CDFI News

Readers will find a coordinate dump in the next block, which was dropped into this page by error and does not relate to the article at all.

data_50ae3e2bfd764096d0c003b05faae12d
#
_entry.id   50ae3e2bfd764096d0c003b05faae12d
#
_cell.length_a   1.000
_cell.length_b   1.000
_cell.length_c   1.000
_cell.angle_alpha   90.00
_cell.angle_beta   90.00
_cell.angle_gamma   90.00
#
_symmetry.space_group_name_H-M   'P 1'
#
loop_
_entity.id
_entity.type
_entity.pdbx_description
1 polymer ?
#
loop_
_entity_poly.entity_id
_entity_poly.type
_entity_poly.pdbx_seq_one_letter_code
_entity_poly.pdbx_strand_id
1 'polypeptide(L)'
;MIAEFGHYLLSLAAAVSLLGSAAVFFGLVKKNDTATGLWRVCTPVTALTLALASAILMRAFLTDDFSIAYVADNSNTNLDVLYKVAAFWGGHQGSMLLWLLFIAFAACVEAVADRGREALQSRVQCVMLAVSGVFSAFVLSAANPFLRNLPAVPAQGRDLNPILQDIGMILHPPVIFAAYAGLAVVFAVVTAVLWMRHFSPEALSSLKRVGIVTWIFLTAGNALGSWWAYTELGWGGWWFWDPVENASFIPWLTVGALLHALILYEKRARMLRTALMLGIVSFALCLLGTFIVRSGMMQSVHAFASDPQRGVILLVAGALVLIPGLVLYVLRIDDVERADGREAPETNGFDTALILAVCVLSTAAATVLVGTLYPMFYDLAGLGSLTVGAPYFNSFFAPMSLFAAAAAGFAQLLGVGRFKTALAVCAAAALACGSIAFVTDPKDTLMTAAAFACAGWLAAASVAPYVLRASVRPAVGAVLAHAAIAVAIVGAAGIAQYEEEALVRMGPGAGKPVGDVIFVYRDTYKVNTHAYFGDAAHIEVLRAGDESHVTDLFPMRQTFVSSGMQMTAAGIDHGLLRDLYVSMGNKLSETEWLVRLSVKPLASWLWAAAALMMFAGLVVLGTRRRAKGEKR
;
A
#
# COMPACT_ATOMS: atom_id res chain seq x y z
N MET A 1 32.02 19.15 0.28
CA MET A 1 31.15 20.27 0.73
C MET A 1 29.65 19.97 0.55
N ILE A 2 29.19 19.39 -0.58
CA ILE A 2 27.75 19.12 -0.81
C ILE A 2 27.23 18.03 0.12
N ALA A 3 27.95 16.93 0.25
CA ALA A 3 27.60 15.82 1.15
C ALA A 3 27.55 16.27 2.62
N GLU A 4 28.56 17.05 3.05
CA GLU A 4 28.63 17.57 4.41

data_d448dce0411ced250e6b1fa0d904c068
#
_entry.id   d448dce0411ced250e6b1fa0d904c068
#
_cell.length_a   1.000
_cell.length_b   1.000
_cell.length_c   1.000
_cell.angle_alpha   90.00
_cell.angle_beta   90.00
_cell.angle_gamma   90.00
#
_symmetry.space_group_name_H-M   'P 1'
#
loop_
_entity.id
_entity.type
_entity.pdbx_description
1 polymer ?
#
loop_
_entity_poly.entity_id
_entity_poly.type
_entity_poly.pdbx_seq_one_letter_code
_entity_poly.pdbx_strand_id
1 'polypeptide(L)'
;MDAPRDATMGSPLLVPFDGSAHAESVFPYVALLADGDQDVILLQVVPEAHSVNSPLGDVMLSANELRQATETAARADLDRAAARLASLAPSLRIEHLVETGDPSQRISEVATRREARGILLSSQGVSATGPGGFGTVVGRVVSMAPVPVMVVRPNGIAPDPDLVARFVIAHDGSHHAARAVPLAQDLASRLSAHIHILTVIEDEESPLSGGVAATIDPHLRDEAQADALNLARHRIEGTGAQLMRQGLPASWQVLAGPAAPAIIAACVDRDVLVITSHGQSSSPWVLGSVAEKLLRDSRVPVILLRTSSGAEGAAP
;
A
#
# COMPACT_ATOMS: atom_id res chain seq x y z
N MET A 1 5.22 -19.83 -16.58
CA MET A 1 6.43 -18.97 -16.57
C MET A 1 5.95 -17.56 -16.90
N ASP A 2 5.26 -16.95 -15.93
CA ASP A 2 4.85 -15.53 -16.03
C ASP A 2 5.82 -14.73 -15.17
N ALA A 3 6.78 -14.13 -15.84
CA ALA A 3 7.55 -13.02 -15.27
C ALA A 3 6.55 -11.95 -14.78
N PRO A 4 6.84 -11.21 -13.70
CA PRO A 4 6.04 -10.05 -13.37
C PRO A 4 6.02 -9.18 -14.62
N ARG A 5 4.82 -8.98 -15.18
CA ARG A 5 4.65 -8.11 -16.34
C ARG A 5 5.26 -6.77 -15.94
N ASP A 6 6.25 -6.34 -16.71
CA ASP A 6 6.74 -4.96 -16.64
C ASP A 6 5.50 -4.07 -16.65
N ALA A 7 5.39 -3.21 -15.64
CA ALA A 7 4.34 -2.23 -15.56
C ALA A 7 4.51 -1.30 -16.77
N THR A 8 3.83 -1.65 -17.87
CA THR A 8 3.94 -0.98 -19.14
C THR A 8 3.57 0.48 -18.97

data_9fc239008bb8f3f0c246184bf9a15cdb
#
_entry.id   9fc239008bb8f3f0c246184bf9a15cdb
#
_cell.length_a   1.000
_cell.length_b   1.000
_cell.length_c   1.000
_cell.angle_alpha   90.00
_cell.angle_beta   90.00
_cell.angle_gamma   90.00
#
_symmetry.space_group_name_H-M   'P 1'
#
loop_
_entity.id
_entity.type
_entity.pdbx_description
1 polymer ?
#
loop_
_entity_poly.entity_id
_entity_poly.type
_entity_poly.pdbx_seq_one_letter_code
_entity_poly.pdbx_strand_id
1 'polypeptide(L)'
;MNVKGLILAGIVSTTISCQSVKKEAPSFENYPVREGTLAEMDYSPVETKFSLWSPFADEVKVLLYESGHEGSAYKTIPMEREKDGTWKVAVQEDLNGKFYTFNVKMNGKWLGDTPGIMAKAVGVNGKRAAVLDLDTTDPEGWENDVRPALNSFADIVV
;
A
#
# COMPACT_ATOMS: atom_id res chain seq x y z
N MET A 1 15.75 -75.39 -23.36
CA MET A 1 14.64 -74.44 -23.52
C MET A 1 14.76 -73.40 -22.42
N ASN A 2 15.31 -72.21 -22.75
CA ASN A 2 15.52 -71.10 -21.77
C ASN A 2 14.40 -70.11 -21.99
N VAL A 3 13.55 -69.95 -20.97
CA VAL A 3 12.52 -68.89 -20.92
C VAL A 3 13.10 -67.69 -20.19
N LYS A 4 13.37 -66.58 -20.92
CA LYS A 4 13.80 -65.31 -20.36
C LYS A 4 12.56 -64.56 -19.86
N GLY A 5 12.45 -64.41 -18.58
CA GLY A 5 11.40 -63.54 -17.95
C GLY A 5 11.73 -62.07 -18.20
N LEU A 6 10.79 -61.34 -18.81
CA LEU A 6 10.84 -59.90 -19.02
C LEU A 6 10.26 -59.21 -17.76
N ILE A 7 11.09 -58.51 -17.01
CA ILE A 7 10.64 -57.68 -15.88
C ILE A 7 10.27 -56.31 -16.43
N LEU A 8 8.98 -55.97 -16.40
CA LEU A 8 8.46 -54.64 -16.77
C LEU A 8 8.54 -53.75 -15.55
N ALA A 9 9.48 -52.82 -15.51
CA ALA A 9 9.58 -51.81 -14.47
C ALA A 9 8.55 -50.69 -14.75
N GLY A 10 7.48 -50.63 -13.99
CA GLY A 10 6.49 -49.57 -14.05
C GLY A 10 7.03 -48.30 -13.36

Update for Capital Magnet Fund Applicantshttps://www.cdfifund.gov/Lists/CDFI News/DispForm.aspx?ID=201Update for Capital Magnet Fund Applicants<p>The Community Development Financial Institutions Fund (CDFI Fund) has released an updated Frequently Asked Questions (FAQ) document on its website, <a href="http://www.cdfifund.gov/cmf" target="_blank">www.cdfifund.gov/cmf</a>, to assist potential applicants to the fiscal year (FY) 2016 round of the Capital Magnet Fund. Topics updated in the FAQ include affordability requirements, use of Capital Magnet Fund funds with other CDFI Fund program funds, providing Capital Magnet Fund funds to Limited Liability Corporations or Limited Partnerships, and other important topics.</p><p>The updated FAQ document can be found on the Capital Magnet Fund website at <a href="http://www.cdfifund.gov/cmf" target="_blank">www.cdfifund.gov/cmf</a>, under How to Apply Step 2: Apply. </p><p><b>Upcoming AMIS Technical Webinars</b></p><p>There are two application webinars scheduled for March 1 and March 3, 2016 to walk through the electronic application for the Capital Magnet Fund in the CDFI Fund’s Awards Management Information System (AMIS). Full details about those webinars and how to join can be found on the Capital Magnet Fund website at <a href="http://www.cdfifund.gov/cmf" target="_blank">www.cdfifund.gov/cmf</a>, under How to Apply Step 2: Apply. There, potential applicants can also view the training presentation from the application webinars the CDFI Fund held in February. </p><p><b>Reminder about Deadlines</b></p><ul><li><p>The deadline for submission of the Capital Magnet Fund application materials due through Grants.gov is 11:59 p.m. Eastern Time (ET) on Wednesday, March 16, 2016.</p></li><li><p>The deadline for submission of the Capital Magnet Fund application materials due through the CDFI Fund’s Award Management Information System (AMIS) is 11:59 p.m. ET on Wednesday, March 30, 2016.</p></li><li><p>The CDFI Fund will stop taking questions about the application at 5:00 p.m. ET on Monday, March 28, 2016. </p></li><li><p>The CDFI Fund will stop providing technical assistance about submitting the application through AMIS at 5:00 p.m. ET on Wednesday, March 30, 2016.</p></li></ul><p><b>Questions</b></p><p>Please direct any questions about the FY 2016 Capital Magnet Fund round to the CDFI Fund’s Help Desk at 202-653-0421, or <a href="mailto:cmf@cdfi.treas.gov">cmf@cdfi.treas.gov</a>. For more information about the CDFI Fund, please visit <a href="http://www.cdfifund.gov/cmf" target="_blank">www.cdfifund.gov/cmf</a>.  </p> 2016-02-26T05:00:00ZUpdates201